On Friday we learned the US
Grew faster, but not to excess
The market response
Was mere nonchalance
In stocks, but the buck did depress
This morning in Europe, however,
The outcome did not seem as clever
Growth there keeps on slowing
Thus Mario’s going
To need a new funding endeavor
If you needed a better understanding of why the dollar, despite having declined ever so modestly this morning, remains the strongest currency around, the contrasting data outcomes from Friday in the US and this morning in the Eurozone are a perfect depiction. Friday saw US GDP in Q1 rise 3.2% SAAR, significantly higher than expected, as both trade and inventory builds more than offset softer consumption. Whatever you make of the underlying pieces of the number, it remains a shining beacon relative to the rest of the G10. Proof positive of that difference was this morning’s Eurozone sentiment data, where Business Confidence fell to 0.42, its weakest showing in nearly three years while Economic Sentiment fell to 104, its sixteenth consecutive decline and weakest since September 2016.
It is extremely difficult to look at the Eurozone data and conclude that the ECB is not going to open the taps again soon. In fact, while the official line remains that no decisions have been made regarding the terms of the new TLTRO’s that are to be offered starting in June, it is increasingly clear that those terms are going to be very close to the original terms, where banks got paid to borrow money from the ECB and on-lend it to clients. The latest comment came from Finnish central bank chief Ollie Rehn where he admitted that hopes for a rebound in H2 of this year are fading fast.
With that as the backdrop, this week is setting up for the chance for some fireworks as we receive a great deal of new information on both the economic and policy fronts. In fact, let’s take a look at all the information upcoming this week right now:
|PCE||0.2% (1.6% Y/Y)|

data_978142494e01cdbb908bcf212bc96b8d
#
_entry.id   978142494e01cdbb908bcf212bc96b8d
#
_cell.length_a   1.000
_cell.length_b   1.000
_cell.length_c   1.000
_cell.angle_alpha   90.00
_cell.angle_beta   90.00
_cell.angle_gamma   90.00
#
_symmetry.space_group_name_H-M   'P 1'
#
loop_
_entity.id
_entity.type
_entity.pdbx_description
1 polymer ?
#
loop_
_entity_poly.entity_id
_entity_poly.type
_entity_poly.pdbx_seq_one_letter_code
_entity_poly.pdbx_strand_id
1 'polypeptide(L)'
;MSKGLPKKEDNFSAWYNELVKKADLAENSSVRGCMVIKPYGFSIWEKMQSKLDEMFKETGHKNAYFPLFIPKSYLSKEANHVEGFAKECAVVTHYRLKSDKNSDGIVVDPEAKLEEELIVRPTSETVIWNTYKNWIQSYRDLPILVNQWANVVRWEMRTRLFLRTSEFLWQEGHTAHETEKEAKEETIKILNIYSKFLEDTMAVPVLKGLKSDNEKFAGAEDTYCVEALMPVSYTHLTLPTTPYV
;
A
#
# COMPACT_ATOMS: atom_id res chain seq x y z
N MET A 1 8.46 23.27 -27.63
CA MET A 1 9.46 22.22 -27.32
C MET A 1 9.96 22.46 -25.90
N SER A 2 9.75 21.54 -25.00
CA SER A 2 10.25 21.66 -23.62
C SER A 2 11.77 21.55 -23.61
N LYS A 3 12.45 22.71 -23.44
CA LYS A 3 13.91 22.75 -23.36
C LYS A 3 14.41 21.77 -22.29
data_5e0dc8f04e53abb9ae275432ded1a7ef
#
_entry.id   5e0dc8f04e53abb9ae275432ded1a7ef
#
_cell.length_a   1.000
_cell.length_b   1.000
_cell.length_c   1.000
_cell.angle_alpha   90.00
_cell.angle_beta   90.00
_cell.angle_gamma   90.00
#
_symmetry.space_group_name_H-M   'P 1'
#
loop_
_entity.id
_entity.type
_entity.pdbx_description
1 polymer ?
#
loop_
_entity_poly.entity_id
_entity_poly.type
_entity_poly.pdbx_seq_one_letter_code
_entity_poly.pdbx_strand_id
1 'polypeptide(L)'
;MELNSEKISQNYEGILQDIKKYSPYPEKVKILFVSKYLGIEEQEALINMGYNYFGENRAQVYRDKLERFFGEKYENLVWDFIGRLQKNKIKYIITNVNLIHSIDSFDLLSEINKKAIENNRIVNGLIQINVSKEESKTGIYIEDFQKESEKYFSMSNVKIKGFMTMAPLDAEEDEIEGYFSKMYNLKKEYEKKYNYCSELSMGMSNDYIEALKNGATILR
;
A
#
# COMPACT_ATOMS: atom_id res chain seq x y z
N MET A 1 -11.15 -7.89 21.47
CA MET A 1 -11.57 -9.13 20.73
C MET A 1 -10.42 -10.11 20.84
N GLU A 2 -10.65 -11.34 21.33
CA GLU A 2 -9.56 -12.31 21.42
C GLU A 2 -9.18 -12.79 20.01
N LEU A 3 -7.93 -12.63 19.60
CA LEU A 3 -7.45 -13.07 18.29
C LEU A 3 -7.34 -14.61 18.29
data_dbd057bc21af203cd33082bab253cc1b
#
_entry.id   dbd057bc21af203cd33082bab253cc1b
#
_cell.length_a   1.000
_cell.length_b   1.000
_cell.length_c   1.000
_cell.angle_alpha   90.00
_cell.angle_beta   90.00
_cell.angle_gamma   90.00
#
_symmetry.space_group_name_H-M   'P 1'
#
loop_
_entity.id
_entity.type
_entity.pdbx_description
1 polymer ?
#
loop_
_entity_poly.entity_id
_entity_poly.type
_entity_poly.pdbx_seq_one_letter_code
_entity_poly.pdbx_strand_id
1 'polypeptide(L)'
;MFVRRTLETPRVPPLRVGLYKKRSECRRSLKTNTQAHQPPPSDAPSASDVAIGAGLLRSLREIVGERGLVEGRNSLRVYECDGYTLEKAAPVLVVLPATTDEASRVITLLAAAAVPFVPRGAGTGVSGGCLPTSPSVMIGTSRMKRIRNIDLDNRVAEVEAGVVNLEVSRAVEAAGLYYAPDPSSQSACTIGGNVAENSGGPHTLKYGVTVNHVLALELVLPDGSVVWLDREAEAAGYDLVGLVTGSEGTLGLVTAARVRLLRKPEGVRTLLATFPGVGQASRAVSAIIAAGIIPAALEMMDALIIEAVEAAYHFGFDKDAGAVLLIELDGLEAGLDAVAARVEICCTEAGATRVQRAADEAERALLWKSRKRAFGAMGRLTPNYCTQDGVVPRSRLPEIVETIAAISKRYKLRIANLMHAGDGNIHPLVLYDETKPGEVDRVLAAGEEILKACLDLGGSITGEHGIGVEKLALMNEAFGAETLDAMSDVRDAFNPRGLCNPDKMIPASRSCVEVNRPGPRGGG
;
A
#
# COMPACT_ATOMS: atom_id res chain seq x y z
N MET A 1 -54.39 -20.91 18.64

|Core PCE||0.1% (1.7% Y/Y)|
|Tuesday||Employment Cost Index||0.7%|
|Case-Shiller Home Prices||3.2%|
|ISM Prices Paid||55.4|
|FOMC Rate Decision||2.5% (unchanged)|
|Thursday||BOE Rate Decision||0.75% (unchanged)|
|Unit Labor Costs||1.4%|
|Average Hourly Earnings||0.3% (3.4% Y/Y)|
|Average Weekly Hours||34.5|
So, by Friday we will have heard from both the Fed and the BOE, gotten new readings on manufacturing and prices, and updated the employment situation. In addition, on Friday, we have four Fed speakers (Evans, Clarida, Williams and Bullard) as the quiet period will have ended.
Looking at this morning’s data, the PCE numbers continue to print below the Fed’s 2.0% target and despite recently rising oil prices, there is no evidence that is going to change. With the employment situation continuing its robust performance, the Fed is entirely focused on this data. As I wrote on Friday, it has become increasingly clear that the Fed’s reaction function has evolved into ‘don’t even consider raising rates until inflation is evident in the data for a number of months.’ There will be no more pre-emptive rate hikes by Jay Powell. Inflation will need to be ripping higher before they consider it. And in fact, as things progress, it is entirely possible that the Fed does cut rates despite ongoing solid GDP growth, if they feel inflation is turning lower in a more protracted manner. As of Friday, the futures market had forecast a 41% probability of a Fed rate cut by the end of 2019. In truth, I am coming around to the belief that we could see more than one cut before the year ends, especially if we see any notable slowing in the US economy. (At this point, the Fed’s only opportunity to surprise the market dovishly is if they do cut rates on Wednesday, (although in the wake of the GDP data, that seems a little aggressive.)
The real question is if the Fed turns more dovish, will that be a dollar negative. One thing for certain is that it won’t be an equity negative, and it is unlikely to have a negative impact on Treasuries either, but by rights, the dollar should probably suffer. After all, a more dovish Fed will offset the dovishness emanating from other nations.
The problem with this thesis is that it remains extremely expensive for speculators to short the dollar given the still significantly higher short-term rates in the US vs. anywhere else in the G10. And so, we are going to need to see real flows exiting the US to push the dollar lower. Either that, or a change in the narrative that the Fed, rather than being on hold, is getting set to take rates back toward zero. For now, neither of those seem very likely, and so significant dollar weakness seems off the table for the moment. As such, while it was no surprise that the dollar fell a bit on Friday as profit taking was evident after a strong run higher, the trend remains in the dollar’s favor, so hedgers need to take that into account. And for all you hedgers, given the significant reduction in volatility that we have witnessed during the past several months, options are an increasingly attractive alternative for hedging. Food for thought.